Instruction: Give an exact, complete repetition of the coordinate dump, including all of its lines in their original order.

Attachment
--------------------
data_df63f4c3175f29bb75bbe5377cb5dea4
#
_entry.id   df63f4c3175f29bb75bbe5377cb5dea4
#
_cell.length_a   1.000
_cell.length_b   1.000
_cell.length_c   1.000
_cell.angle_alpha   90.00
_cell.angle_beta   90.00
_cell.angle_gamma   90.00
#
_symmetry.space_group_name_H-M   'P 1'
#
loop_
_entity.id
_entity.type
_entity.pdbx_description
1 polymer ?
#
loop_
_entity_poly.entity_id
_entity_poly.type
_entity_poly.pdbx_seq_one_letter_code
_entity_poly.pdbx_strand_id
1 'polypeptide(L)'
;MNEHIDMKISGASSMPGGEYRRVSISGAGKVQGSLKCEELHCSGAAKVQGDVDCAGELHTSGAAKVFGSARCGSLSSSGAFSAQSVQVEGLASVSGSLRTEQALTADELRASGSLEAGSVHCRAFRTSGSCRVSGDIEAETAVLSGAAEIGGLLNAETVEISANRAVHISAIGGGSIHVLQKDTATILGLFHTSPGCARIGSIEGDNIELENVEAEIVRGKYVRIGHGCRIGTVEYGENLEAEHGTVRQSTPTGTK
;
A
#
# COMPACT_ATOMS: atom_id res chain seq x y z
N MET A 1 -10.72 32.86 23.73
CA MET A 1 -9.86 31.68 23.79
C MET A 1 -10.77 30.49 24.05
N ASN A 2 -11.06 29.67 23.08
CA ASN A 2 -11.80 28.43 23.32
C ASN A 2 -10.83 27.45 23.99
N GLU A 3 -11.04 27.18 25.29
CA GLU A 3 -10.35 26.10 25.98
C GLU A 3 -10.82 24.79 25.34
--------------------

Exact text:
data_df63f4c3175f29bb75bbe5377cb5dea4
#
_entry.id   df63f4c3175f29bb75bbe5377cb5dea4
#
_cell.length_a   1.000
_cell.length_b   1.000
_cell.length_c   1.000
_cell.angle_alpha   90.00
_cell.angle_beta   90.00
_cell.angle_gamma   90.00
#
_symmetry.space_group_name_H-M   'P 1'
#
loop_
_entity.id
_entity.type
_entity.pdbx_description
1 polymer ?
#
loop_
_entity_poly.entity_id
_entity_poly.type
_entity_poly.pdbx_seq_one_letter_code
_entity_poly.pdbx_strand_id
1 'polypeptide(L)'
;MNEHIDMKISGASSMPGGEYRRVSISGAGKVQGSLKCEELHCSGAAKVQGDVDCAGELHTSGAAKVFGSARCGSLSSSGAFSAQSVQVEGLASVSGSLRTEQALTADELRASGSLEAGSVHCRAFRTSGSCRVSGDIEAETAVLSGAAEIGGLLNAETVEISANRAVHISAIGGGSIHVLQKDTATILGLFHTSPGCARIGSIEGDNIELENVEAEIVRGKYVRIGHGCRIGTVEYGENLEAEHGTVRQSTPTGTK
;
A
#
# COMPACT_ATOMS: atom_id res chain seq x y z
N MET A 1 -10.72 32.86 23.73
CA MET A 1 -9.86 31.68 23.79
C MET A 1 -10.77 30.49 24.05
N ASN A 2 -11.06 29.67 23.08
CA ASN A 2 -11.80 28.43 23.32
C ASN A 2 -10.83 27.45 23.99
N GLU A 3 -11.04 27.18 25.29
CA GLU A 3 -10.35 26.10 25.98
C GLU A 3 -10.82 24.79 25.34